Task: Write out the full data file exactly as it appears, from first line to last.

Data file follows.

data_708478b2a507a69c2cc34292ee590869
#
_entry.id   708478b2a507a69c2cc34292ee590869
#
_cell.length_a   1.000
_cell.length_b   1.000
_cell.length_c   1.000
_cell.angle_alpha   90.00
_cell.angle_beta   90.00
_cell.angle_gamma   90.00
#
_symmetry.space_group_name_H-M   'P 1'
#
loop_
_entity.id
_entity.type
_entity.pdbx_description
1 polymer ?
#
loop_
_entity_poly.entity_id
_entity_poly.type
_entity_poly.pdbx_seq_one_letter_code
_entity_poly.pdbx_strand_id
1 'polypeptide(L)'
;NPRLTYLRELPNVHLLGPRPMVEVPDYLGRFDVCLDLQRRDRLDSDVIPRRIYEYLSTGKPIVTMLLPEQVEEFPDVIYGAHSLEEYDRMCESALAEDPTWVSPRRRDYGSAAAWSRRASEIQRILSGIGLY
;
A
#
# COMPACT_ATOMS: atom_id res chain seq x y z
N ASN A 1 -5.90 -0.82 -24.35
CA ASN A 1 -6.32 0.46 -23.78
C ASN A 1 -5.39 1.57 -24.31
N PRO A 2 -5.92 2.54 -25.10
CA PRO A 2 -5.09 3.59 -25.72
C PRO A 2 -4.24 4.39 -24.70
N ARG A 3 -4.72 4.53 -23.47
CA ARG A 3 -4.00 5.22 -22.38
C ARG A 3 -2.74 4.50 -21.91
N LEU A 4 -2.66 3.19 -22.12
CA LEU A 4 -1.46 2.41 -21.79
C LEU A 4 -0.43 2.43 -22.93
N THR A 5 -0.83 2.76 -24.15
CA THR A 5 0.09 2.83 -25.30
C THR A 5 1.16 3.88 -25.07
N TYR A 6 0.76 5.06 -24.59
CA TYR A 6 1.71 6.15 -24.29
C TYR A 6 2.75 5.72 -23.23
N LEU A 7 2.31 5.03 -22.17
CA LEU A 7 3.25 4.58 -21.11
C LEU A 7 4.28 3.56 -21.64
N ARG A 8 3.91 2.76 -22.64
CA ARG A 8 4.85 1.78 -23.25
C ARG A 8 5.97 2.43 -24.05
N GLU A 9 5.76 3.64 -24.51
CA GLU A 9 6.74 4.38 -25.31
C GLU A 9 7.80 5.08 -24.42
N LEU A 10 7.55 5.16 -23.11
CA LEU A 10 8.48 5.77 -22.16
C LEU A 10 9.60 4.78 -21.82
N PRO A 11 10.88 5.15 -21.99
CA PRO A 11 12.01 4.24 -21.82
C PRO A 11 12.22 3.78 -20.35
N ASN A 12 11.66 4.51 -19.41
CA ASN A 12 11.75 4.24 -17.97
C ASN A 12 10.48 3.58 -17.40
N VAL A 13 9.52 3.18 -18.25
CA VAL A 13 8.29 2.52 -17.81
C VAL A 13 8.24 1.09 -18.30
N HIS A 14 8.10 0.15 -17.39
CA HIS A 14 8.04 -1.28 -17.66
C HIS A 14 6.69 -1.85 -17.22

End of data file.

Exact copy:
data_708478b2a507a69c2cc34292ee590869
#
_entry.id   708478b2a507a69c2cc34292ee590869
#
_cell.length_a   1.000
_cell.length_b   1.000
_cell.length_c   1.000
_cell.angle_alpha   90.00
_cell.angle_beta   90.00
_cell.angle_gamma   90.00
#
_symmetry.space_group_name_H-M   'P 1'
#
loop_
_entity.id
_entity.type
_entity.pdbx_description
1 polymer ?
#
loop_
_entity_poly.entity_id
_entity_poly.type
_entity_poly.pdbx_seq_one_letter_code
_entity_poly.pdbx_strand_id
1 'polypeptide(L)'
;NPRLTYLRELPNVHLLGPRPMVEVPDYLGRFDVCLDLQRRDRLDSDVIPRRIYEYLSTGKPIVTMLLPEQVEEFPDVIYGAHSLEEYDRMCESALAEDPTWVSPRRRDYGSAAAWSRRASEIQRILSGIGLY
;
A
#
# COMPACT_ATOMS: atom_id res chain seq x y z
N ASN A 1 -5.90 -0.82 -24.35
CA ASN A 1 -6.32 0.46 -23.78
C ASN A 1 -5.39 1.57 -24.31
N PRO A 2 -5.92 2.54 -25.10
CA PRO A 2 -5.09 3.59 -25.72
C PRO A 2 -4.24 4.39 -24.70
N ARG A 3 -4.72 4.53 -23.47
CA ARG A 3 -4.00 5.22 -22.38
C ARG A 3 -2.74 4.50 -21.91
N LEU A 4 -2.66 3.19 -22.12
CA LEU A 4 -1.46 2.41 -21.79
C LEU A 4 -0.43 2.43 -22.93
N THR A 5 -0.83 2.76 -24.15
CA THR A 5 0.09 2.83 -25.30
C THR A 5 1.16 3.88 -25.07
N TYR A 6 0.76 5.06 -24.59
CA TYR A 6 1.71 6.15 -24.29
C TYR A 6 2.75 5.72 -23.23
N LEU A 7 2.31 5.03 -22.17
CA LEU A 7 3.25 4.58 -21.11
C LEU A 7 4.28 3.56 -21.64
N ARG A 8 3.91 2.76 -22.64
CA ARG A 8 4.85 1.78 -23.25
C ARG A 8 5.97 2.43 -24.05
N GLU A 9 5.76 3.64 -24.51
CA GLU A 9 6.74 4.38 -25.31
C GLU A 9 7.80 5.08 -24.42
N LEU A 10 7.55 5.16 -23.11
CA LEU A 10 8.48 5.77 -22.16
C LEU A 10 9.60 4.78 -21.82
N PRO A 11 10.88 5.15 -21.99
CA PRO A 11 12.01 4.24 -21.82
C PRO A 11 12.22 3.78 -20.35
N ASN A 12 11.66 4.51 -19.41
CA ASN A 12 11.75 4.24 -17.97
C ASN A 12 10.48 3.58 -17.40
N VAL A 13 9.52 3.18 -18.25
CA VAL A 13 8.29 2.52 -17.81
C VAL A 13 8.24 1.09 -18.30
N HIS A 14 8.10 0.15 -17.39
CA HIS A 14 8.04 -1.28 -17.66
C HIS A 14 6.69 -1.85 -17.22